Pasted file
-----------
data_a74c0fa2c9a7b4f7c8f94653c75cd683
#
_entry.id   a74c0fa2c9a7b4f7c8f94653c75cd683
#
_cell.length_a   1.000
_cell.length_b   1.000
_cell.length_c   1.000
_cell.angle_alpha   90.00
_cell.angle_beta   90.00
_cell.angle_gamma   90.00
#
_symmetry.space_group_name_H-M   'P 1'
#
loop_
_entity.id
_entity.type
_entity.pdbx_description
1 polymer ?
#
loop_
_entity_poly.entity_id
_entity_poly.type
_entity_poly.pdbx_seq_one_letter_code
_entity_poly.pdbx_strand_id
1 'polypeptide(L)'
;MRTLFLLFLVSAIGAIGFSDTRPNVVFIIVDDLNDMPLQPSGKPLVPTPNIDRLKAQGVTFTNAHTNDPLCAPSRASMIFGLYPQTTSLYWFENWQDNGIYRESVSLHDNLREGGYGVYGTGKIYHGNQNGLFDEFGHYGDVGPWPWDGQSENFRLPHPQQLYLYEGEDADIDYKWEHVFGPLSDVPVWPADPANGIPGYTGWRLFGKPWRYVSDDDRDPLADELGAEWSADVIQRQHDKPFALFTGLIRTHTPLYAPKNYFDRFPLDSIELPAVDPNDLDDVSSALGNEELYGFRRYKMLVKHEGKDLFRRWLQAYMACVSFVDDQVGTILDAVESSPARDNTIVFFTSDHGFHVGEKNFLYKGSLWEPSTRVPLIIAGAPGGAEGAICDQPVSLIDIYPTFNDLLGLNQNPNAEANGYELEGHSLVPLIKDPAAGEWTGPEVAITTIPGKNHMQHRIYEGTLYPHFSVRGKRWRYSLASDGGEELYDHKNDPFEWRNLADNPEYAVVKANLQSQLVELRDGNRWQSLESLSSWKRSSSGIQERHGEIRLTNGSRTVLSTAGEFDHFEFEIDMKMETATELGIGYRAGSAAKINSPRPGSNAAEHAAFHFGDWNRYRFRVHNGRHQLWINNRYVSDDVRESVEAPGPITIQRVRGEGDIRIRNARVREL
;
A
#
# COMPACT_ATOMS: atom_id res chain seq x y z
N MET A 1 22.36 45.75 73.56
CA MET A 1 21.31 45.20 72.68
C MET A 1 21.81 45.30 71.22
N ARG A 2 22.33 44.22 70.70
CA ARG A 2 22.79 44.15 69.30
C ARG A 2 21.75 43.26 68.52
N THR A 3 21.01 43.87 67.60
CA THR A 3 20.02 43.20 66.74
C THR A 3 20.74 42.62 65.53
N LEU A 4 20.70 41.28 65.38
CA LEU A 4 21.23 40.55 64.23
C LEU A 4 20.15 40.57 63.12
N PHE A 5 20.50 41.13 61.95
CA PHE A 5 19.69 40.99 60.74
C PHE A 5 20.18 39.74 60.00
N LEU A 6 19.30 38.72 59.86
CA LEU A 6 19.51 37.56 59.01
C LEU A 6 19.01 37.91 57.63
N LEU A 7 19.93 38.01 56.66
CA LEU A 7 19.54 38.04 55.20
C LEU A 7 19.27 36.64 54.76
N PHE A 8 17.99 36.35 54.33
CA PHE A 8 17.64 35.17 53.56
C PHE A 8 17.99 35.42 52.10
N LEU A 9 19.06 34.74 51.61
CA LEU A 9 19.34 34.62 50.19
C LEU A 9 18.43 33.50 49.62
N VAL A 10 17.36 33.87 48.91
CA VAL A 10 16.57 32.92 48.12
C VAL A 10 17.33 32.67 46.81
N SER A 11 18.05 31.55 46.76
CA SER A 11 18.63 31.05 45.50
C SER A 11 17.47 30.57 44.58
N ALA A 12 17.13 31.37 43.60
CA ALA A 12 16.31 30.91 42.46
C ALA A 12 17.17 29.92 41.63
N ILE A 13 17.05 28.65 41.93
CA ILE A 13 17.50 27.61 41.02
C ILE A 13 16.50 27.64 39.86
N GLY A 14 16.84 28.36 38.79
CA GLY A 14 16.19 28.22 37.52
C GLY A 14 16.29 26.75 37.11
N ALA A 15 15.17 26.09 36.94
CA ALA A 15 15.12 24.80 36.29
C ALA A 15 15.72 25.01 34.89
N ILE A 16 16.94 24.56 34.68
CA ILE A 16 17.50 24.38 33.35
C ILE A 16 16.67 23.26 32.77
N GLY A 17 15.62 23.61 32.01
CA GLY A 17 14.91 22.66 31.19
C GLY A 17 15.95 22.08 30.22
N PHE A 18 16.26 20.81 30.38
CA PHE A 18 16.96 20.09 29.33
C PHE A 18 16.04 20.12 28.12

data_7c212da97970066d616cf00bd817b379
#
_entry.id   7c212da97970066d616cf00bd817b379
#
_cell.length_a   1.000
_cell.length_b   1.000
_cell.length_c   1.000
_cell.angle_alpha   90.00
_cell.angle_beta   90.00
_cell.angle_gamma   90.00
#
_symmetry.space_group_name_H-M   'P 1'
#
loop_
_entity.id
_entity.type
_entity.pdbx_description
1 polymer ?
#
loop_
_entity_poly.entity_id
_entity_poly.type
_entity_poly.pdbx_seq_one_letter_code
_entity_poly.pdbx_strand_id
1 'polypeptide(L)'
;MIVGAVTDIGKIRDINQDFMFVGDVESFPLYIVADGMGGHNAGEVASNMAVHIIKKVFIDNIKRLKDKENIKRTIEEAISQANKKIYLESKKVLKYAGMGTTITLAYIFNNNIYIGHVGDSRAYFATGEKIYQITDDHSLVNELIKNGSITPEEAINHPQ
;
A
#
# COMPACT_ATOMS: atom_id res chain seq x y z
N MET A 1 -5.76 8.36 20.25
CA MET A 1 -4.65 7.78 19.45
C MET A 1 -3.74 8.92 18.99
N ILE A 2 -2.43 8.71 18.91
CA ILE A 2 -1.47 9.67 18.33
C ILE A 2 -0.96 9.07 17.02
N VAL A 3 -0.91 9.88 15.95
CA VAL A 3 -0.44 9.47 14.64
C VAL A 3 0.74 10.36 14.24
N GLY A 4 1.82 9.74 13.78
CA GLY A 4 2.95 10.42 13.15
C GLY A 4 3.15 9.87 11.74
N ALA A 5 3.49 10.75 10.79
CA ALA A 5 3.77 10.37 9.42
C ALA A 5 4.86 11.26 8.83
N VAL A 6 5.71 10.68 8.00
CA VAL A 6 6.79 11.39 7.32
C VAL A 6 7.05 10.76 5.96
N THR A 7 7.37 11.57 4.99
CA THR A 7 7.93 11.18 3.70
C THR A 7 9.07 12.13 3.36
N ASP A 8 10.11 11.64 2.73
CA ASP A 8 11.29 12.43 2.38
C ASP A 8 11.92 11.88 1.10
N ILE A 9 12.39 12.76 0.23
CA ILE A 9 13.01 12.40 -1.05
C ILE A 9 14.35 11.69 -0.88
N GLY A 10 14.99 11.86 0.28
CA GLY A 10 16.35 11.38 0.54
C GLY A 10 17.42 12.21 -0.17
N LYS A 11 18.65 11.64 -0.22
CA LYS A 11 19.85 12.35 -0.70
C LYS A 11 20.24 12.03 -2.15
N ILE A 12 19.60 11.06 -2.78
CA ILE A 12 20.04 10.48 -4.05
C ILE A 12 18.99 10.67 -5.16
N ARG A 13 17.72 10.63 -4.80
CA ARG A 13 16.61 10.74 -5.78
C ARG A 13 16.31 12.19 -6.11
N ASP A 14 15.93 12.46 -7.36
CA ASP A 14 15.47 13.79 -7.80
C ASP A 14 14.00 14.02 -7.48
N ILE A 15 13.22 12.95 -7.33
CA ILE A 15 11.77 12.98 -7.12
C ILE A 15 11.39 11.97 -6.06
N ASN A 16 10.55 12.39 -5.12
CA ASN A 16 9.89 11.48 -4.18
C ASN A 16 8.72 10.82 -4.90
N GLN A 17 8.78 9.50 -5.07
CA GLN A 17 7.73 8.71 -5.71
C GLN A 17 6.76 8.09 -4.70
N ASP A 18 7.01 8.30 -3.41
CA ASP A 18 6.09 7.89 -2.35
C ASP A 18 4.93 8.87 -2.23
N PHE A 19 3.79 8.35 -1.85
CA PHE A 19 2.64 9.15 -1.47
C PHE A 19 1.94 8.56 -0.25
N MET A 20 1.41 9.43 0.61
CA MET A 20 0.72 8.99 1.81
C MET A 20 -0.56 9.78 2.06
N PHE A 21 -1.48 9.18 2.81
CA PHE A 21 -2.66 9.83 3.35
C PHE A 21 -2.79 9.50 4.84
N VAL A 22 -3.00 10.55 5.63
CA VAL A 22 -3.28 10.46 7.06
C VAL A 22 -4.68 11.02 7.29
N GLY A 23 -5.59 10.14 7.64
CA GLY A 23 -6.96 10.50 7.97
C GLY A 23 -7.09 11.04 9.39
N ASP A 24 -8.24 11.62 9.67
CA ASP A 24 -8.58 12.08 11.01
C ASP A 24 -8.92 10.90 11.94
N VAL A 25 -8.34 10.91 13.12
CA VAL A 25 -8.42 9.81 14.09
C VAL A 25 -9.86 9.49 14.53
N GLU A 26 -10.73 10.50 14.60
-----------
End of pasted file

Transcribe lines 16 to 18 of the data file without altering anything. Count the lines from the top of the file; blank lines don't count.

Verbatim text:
_entity.type
_entity.pdbx_description
1 polymer ?